Mhlaba Memela, Canaan Mdletshe, Vuyolwethu Sangotsha and Sapa
Strikers are now targeting their colleagues who have not heeded the call to join the nationwide stayaway.
This intimidation took an ugly turn in many parts of the country when strikers threatened non-strikers, including teachers and pupils from private institutions. Some non-strikers were even ordered to stop working.
In the Western Cape Nehawu threatened to completely shut down all public services tomorrow unless the government budged.
This call was supported by Sadtu in the province.
This action has been condemned by both the National Profession Teachers Organisation of South Africa (Naptosa) and Sadtu's Eastern Cape branch.
In Durban police were forced to protect doctors from protesters who barricaded the road leading to Inkosi Albert Luthuli Hospital.
Many health professionals were forced to down tools after protesters closed the main gate. The hospital only deals with critical patients after the closure of King Edward and Addington hospitals because of widespread intimidation and violence by strikers.
When Sowetan arrived at the scene, a large group of public servants were picketing outside the hospital.
They have threatened to attack RK Khan Hospital in Chatsworth and Mahatma Gandhi Hospital in Phoenix. Both are still operating.
Yesterday strikers also intimidated and threatened private-school teachers in and around Durban.
Businesses in Durban were hard hit by the continued strike. More than 3000 workers from Cosatu-affiliated unions brought the city to a complete standstill as they marched through West Street.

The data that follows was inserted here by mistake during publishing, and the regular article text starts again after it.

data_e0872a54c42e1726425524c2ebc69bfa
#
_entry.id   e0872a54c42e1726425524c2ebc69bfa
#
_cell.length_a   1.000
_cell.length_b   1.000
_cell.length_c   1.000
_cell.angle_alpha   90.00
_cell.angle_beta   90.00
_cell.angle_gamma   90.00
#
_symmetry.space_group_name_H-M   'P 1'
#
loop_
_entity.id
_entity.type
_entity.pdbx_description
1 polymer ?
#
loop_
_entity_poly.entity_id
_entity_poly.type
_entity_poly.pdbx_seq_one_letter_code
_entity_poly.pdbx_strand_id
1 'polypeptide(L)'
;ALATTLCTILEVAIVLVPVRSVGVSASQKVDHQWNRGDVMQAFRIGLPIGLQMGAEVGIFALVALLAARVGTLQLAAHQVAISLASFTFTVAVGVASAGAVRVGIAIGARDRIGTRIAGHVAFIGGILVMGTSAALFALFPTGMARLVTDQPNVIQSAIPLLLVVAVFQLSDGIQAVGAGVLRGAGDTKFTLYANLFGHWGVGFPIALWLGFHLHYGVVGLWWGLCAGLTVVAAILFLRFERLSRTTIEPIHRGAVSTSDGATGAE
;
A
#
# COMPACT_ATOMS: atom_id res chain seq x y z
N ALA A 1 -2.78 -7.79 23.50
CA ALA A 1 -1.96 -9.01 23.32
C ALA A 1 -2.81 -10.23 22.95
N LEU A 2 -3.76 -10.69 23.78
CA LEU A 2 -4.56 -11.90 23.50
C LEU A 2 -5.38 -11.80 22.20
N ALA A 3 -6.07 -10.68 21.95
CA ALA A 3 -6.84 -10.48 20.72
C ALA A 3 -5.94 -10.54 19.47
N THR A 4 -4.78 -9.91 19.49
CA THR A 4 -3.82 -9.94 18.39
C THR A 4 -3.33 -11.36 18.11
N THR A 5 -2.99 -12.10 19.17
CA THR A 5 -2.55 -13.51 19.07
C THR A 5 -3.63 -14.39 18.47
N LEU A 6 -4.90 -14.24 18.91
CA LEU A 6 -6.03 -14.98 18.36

Some of the marchers carried a home-made coffin with a picture of Public Service and Administration Minister Geraldine Fraser-Moleketi.
Sipho Nkosi, Sadtu's provincial secretary, said the closing down of Ghandi Hospital was just the beginning.
"This is war, you shoot to kill, and that's exactly what we are doing today. We will be closing down all other public institutions like hospitals, schools and offices.
"There won't be any schools or teaching and we will shut down private schools as well," Nkosi said.
In a joint statement, Naptosa's provincial leaders Anthony Pierce and Estelle Nicholls described the intimidation as "unacceptable".
"It is totally unacceptable for educators to arrive at a school and suggest to management that the school should be closed, it is totally unacceptable that educators who are clothed in union dress should vandalise schools, it is unacceptable that persons out on strike should threaten pupils."
Eastern Cape Sadtu secretary Mxolisi Dimaza yesterday condemned the actions by striking civil servants who blockaded government offices in Bhisho on Tuesday.
About 300 striking civil servants picketed in Bhisho and blocked office entrances.